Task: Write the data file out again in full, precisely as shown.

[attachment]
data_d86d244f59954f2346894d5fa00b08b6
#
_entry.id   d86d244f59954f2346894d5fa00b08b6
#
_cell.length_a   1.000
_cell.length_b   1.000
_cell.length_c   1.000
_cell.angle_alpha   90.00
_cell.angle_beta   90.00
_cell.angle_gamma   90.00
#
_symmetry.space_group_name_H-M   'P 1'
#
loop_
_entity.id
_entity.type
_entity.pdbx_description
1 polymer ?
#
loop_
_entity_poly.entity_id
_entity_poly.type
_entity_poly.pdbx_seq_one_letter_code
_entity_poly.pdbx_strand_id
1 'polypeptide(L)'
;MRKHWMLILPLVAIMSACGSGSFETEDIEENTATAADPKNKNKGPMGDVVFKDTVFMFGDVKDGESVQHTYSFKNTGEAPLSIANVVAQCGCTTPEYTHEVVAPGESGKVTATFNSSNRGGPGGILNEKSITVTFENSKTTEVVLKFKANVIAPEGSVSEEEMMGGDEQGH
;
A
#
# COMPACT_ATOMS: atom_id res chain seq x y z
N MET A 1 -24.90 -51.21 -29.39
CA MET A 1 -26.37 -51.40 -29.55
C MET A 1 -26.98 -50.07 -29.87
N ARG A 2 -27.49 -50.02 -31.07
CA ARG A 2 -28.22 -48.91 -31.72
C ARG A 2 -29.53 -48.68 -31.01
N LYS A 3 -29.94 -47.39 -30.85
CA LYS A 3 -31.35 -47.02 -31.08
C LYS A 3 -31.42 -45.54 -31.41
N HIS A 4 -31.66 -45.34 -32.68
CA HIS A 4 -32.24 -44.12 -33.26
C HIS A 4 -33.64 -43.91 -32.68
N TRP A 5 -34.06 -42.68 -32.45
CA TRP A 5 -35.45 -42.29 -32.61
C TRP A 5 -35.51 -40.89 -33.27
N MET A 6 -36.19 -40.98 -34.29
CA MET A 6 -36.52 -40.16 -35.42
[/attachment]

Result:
data_d86d244f59954f2346894d5fa00b08b6
#
_entry.id   d86d244f59954f2346894d5fa00b08b6
#
_cell.length_a   1.000
_cell.length_b   1.000
_cell.length_c   1.000
_cell.angle_alpha   90.00
_cell.angle_beta   90.00
_cell.angle_gamma   90.00
#
_symmetry.space_group_name_H-M   'P 1'
#
loop_
_entity.id
_entity.type
_entity.pdbx_description
1 polymer ?
#
loop_
_entity_poly.entity_id
_entity_poly.type
_entity_poly.pdbx_seq_one_letter_code
_entity_poly.pdbx_strand_id
1 'polypeptide(L)'
;MRKHWMLILPLVAIMSACGSGSFETEDIEENTATAADPKNKNKGPMGDVVFKDTVFMFGDVKDGESVQHTYSFKNTGEAPLSIANVVAQCGCTTPEYTHEVVAPGESGKVTATFNSSNRGGPGGILNEKSITVTFENSKTTEVVLKFKANVIAPEGSVSEEEMMGGDEQGH
;
A
#
# COMPACT_ATOMS: atom_id res chain seq x y z
N MET A 1 -24.90 -51.21 -29.39
CA MET A 1 -26.37 -51.40 -29.55
C MET A 1 -26.98 -50.07 -29.87
N ARG A 2 -27.49 -50.02 -31.07
CA ARG A 2 -28.22 -48.91 -31.72
C ARG A 2 -29.53 -48.68 -31.01
N LYS A 3 -29.94 -47.39 -30.85
CA LYS A 3 -31.35 -47.02 -31.08
C LYS A 3 -31.42 -45.54 -31.41
N HIS A 4 -31.66 -45.34 -32.68
CA HIS A 4 -32.24 -44.12 -33.26
C HIS A 4 -33.64 -43.91 -32.68
N TRP A 5 -34.06 -42.68 -32.45
CA TRP A 5 -35.45 -42.29 -32.61
C TRP A 5 -35.51 -40.89 -33.27
N MET A 6 -36.19 -40.98 -34.29
CA MET A 6 -36.52 -40.16 -35.42